Mike's Web Site

Mike's AstroTracker Mark 1

Mike's Market Strategy Calculator

Mike's Canada Pension Plan Calculator

Mike's Photography Equipment

Mike's CO2 Reduction Guide

How To Solve A Sudokube

A Pinhole Lens for the Rebel XT

Some thoughts about the Rubik's Cube and the Devil's Algorithm

100 Prisoners and 1 Light Bulb

Circular Crochet Pattern Generator

Picture Of The Week

External Links

AAron Lee has written more games than I have? I need to catch up.

Aravind Krishnaswamy has some cool astronomy pictures, plus an awesome gallery of animations rendered using his R.I.S.E. software.

Dan Pollock runs an internet hosting business in his spare time. He really is someone who cares.

Kenji Toyooka has a stylish site full of art.

Chris Mennie has a bunch of cool projects that he is working on.

Have Any Ideas?


   I have seen your investigation of devil's algorithm. And the
pre-specified moves should cover the entire space. That is, only using R and U
we may end up in an infinite loop (just an irrelevant thought :)). Also, If one
can by somehow study the cube with one corner cubelet fixed, then, he/she can
see how many rotations are required for each and every face color to attain its
proper location. The Least Common Multiple of all these numbers will give exact
rotations required for attaining the solution...   <21kalee@gmail.com>	---> A
fan of all interesting mathematical objects.
-- KaLee at 6:59am, Wednesday January 13, 2010 EST

Just a suggestion on the Pinhole lens that you created. If you have a spacer
mount for your lens used for macro photography, that may move the pinhole out
far enough to get a sharper image. I'm going to follow your great instructions
and give this a try as well. Thanks!

-- Pinhole Lens suggestion... at 2:56am, Monday May 17, 2010 EST

What is the phenomenon just before sleep when you hear an electric humming in
your brain? There is a very drugged like dizziness that I have to fight to
resist. How I become aware is a sense of ominous presence in the room but
tonight in particular it was outside the door of the room and outside the
window. Is this sleep disorder? Could it be contagious to a dog picking up on
my mental disorder? He is paceing right now and acting odd. I have this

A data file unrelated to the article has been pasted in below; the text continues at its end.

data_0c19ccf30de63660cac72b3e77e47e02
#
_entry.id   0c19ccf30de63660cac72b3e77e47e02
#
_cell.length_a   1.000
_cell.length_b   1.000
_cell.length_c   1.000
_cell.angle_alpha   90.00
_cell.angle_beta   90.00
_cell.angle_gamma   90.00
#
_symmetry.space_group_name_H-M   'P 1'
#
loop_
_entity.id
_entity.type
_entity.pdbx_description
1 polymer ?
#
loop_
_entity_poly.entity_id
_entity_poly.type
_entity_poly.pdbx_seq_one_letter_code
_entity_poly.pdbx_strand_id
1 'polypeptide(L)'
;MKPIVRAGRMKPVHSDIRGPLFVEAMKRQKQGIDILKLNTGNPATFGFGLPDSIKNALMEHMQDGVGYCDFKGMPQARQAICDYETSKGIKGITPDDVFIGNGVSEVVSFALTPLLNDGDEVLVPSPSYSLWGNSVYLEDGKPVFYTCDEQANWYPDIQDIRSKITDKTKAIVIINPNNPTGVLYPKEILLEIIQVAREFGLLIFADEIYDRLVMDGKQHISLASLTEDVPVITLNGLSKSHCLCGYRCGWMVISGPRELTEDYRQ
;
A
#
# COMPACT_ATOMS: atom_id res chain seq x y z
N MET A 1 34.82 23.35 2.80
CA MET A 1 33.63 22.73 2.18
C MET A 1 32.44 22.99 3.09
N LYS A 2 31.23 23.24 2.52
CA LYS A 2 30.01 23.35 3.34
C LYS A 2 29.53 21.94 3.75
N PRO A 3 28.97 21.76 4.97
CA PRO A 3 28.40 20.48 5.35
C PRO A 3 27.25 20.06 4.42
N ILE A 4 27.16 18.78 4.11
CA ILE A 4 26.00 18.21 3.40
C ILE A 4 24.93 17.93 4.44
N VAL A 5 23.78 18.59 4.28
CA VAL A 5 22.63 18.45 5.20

experience quite often and it concerns. 
-- Daniel at 5:31am, Friday September 30, 2011 EST

One more thing. I should give you my email in case I forget to check back. I
suffer ADHD and this also might give you indication of something to answer. I
hear this electronic sound even when awake but it is usually- I can't think of
the word for it stealth? I also experience flashing lights. And sense or see
darker than dark forms when waking in the night. Am I crazy? my email is
-- Daniel at 5:37am, Friday September 30, 2011 EST

My website is a strange place to ask this question, but anyway... what you are
experiencing is quite common, and called "Sleep Paralysis".  See
http://en.wikipedia.org/wiki/Sleep_paralysis for details.  When I used to
experience this, it manifested itself as if someone was drilling into the back
of my neck.  Not fun.
-- Michael at 9:34am, Friday September 30, 2011 EST


Your experience in Pinhole Lens is very interesting. I so try to make
one pinhole lens for D7000 and take some shots for fun.

-- CÚsar at 10:21am, Friday April 12, 2013 EST

I came across your investigation into the Devil's Algorithm in my search
for an answer to a similar question of my own - What is the smallest set of
algorithms that may be used to solve the cube, allowing for the cube to be
orientated between each algorithm (e.g. change which faces are T,R,and F)? The
answer to this is pretty trivial (any single rotation, then reorient the cube),
but if the algorithms must not be trivial then things can be more entertaining.

For example, here is a set of three standard algorithms that, with some
thought, can be applied to solve a cube: (upper-case letters for clockwise
Rotate 3 corners and swap 3 edges: tRTrTRTTrt
Rotate 3 corners:
Rotate 2 corners: rBRbrBRTrbRBrbRt

Normally these are used after
solving the first two layers and rotating the last layer's edges. Using just
these three, I was able to solve a scrambled cube - albeit much slower than
normal, but the thought process was more challenging than normal as I had to
visualize the movement of the cubies a couple of steps ahead.

at google mail
-- ConstableBrew at 6:12pm, Monday June 3, 2013 EST

Hi Mike:

I liked your CPP calculator.  Is there a way that you could use the
calculator for the CPP death benefit calculation?  I believe the principle is 6
months of the benefit that you are entitled to up to $2,500.  There are also
separate calcs if you are under 64 years old. 
My email is mike@eleganttributes.com.  Thanks!	Mike
-- Mike at 2:06pm, Tuesday May 6, 2014 EST


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